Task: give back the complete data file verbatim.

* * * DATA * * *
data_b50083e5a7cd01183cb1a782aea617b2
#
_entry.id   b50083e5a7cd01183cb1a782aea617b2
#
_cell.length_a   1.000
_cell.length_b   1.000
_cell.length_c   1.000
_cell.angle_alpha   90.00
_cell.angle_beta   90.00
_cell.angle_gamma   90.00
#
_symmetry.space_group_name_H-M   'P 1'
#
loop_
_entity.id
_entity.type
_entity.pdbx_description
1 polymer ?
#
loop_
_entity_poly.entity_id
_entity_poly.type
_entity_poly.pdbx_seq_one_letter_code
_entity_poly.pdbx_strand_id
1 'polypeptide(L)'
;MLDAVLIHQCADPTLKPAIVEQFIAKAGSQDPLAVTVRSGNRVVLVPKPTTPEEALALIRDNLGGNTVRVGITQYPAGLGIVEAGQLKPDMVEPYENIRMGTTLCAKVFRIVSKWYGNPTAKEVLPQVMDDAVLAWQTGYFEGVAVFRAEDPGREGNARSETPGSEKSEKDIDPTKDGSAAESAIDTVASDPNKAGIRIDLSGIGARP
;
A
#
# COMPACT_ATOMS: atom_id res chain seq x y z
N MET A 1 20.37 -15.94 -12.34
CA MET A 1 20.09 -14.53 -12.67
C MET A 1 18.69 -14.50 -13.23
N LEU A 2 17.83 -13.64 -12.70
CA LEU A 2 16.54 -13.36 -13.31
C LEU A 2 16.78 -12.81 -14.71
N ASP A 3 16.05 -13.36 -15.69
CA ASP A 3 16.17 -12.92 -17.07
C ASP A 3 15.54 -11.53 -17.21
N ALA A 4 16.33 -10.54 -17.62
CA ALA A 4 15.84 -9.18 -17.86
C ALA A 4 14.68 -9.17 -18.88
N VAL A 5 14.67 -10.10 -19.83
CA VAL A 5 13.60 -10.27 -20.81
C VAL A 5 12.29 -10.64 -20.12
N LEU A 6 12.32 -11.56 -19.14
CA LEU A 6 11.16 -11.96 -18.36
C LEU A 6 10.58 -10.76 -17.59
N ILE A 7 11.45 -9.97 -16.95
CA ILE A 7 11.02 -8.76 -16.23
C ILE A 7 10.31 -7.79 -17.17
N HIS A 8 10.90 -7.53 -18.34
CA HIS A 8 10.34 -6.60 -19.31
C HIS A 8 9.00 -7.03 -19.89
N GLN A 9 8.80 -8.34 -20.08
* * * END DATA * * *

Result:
data_b50083e5a7cd01183cb1a782aea617b2
#
_entry.id   b50083e5a7cd01183cb1a782aea617b2
#
_cell.length_a   1.000
_cell.length_b   1.000
_cell.length_c   1.000
_cell.angle_alpha   90.00
_cell.angle_beta   90.00
_cell.angle_gamma   90.00
#
_symmetry.space_group_name_H-M   'P 1'
#
loop_
_entity.id
_entity.type
_entity.pdbx_description
1 polymer ?
#
loop_
_entity_poly.entity_id
_entity_poly.type
_entity_poly.pdbx_seq_one_letter_code
_entity_poly.pdbx_strand_id
1 'polypeptide(L)'
;MLDAVLIHQCADPTLKPAIVEQFIAKAGSQDPLAVTVRSGNRVVLVPKPTTPEEALALIRDNLGGNTVRVGITQYPAGLGIVEAGQLKPDMVEPYENIRMGTTLCAKVFRIVSKWYGNPTAKEVLPQVMDDAVLAWQTGYFEGVAVFRAEDPGREGNARSETPGSEKSEKDIDPTKDGSAAESAIDTVASDPNKAGIRIDLSGIGARP
;
A
#
# COMPACT_ATOMS: atom_id res chain seq x y z
N MET A 1 20.37 -15.94 -12.34
CA MET A 1 20.09 -14.53 -12.67
C MET A 1 18.69 -14.50 -13.23
N LEU A 2 17.83 -13.64 -12.70
CA LEU A 2 16.54 -13.36 -13.31
C LEU A 2 16.78 -12.81 -14.71
N ASP A 3 16.05 -13.36 -15.69
CA ASP A 3 16.17 -12.92 -17.07
C ASP A 3 15.54 -11.53 -17.21
N ALA A 4 16.33 -10.54 -17.62
CA ALA A 4 15.84 -9.18 -17.86
C ALA A 4 14.68 -9.17 -18.88
N VAL A 5 14.67 -10.10 -19.83
CA VAL A 5 13.60 -10.27 -20.81
C VAL A 5 12.29 -10.64 -20.12
N LEU A 6 12.32 -11.56 -19.14
CA LEU A 6 11.16 -11.96 -18.36
C LEU A 6 10.58 -10.76 -17.59
N ILE A 7 11.45 -9.97 -16.95
CA ILE A 7 11.02 -8.76 -16.23
C ILE A 7 10.31 -7.79 -17.17
N HIS A 8 10.90 -7.53 -18.34
CA HIS A 8 10.34 -6.60 -19.31
C HIS A 8 9.00 -7.03 -19.89
N GLN A 9 8.80 -8.34 -20.08